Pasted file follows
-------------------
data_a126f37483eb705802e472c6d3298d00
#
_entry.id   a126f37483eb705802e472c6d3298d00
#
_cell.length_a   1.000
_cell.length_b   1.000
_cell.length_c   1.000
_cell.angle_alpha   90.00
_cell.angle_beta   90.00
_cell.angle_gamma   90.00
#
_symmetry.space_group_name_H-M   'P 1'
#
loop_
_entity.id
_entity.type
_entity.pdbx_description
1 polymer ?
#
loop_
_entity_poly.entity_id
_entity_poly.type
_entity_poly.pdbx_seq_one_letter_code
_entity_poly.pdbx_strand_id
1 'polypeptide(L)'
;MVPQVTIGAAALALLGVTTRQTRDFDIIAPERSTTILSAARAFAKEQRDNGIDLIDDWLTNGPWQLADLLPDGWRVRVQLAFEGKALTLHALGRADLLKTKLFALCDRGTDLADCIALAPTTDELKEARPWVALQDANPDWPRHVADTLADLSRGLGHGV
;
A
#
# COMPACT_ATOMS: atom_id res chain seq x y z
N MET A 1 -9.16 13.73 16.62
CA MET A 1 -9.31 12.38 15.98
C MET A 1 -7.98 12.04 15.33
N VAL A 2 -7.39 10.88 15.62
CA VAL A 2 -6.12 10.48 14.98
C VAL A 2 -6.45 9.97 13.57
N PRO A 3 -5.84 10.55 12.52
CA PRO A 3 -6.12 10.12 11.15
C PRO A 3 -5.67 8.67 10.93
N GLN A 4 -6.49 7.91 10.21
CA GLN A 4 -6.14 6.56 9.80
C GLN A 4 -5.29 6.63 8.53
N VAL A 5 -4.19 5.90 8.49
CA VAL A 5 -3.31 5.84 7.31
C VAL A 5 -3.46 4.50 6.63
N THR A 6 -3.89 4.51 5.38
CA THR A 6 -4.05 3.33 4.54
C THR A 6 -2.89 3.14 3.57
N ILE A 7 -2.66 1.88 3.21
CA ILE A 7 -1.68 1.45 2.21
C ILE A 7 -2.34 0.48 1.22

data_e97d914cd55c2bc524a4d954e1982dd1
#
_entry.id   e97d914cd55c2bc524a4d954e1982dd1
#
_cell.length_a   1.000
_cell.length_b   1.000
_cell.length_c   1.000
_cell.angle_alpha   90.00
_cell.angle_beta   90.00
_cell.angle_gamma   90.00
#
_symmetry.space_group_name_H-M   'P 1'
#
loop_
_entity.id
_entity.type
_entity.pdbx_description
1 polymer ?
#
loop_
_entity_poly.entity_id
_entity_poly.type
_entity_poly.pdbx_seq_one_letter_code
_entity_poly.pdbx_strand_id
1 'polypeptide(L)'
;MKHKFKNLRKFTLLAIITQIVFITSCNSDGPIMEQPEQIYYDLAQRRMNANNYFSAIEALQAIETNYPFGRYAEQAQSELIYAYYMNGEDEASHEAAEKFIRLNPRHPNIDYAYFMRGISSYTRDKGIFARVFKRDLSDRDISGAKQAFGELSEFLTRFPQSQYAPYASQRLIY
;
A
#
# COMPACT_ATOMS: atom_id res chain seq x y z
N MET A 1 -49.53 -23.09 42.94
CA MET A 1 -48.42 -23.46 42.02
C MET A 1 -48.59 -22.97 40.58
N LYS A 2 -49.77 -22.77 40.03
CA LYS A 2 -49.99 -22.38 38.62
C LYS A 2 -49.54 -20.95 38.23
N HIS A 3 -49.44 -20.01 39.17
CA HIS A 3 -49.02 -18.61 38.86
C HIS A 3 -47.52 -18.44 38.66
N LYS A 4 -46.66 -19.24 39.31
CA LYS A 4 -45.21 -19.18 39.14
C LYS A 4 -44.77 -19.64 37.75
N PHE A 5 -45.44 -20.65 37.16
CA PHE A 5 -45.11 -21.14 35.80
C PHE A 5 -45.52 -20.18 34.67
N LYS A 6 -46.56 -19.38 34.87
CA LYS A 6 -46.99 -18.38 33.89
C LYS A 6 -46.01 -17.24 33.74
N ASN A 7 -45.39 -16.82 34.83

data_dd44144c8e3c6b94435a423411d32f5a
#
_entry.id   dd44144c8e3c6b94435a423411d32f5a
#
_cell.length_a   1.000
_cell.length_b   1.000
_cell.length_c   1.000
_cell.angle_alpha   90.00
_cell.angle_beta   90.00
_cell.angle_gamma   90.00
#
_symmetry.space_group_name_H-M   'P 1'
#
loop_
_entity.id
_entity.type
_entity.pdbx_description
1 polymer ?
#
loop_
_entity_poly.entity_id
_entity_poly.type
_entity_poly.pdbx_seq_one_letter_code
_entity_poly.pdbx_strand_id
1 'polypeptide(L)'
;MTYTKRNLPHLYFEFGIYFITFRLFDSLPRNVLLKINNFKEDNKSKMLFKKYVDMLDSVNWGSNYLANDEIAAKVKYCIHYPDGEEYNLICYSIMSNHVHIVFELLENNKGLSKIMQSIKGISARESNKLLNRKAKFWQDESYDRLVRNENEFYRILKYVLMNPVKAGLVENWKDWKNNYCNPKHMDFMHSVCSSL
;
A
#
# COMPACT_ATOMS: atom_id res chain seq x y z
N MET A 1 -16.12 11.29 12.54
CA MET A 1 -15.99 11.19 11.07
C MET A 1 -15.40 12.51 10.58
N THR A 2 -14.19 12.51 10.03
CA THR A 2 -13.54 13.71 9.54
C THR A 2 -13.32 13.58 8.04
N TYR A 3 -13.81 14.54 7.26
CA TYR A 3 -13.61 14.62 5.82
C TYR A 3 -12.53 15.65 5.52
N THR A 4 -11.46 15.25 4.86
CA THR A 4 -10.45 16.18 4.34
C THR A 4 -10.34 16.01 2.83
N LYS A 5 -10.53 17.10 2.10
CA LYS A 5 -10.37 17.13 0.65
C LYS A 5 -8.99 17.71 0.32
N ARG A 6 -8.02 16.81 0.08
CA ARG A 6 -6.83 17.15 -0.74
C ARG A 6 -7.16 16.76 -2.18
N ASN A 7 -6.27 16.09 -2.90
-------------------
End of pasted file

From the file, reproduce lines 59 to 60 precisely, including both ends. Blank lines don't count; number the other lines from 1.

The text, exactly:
_cell.angle_alpha   90.00
_cell.angle_beta   90.00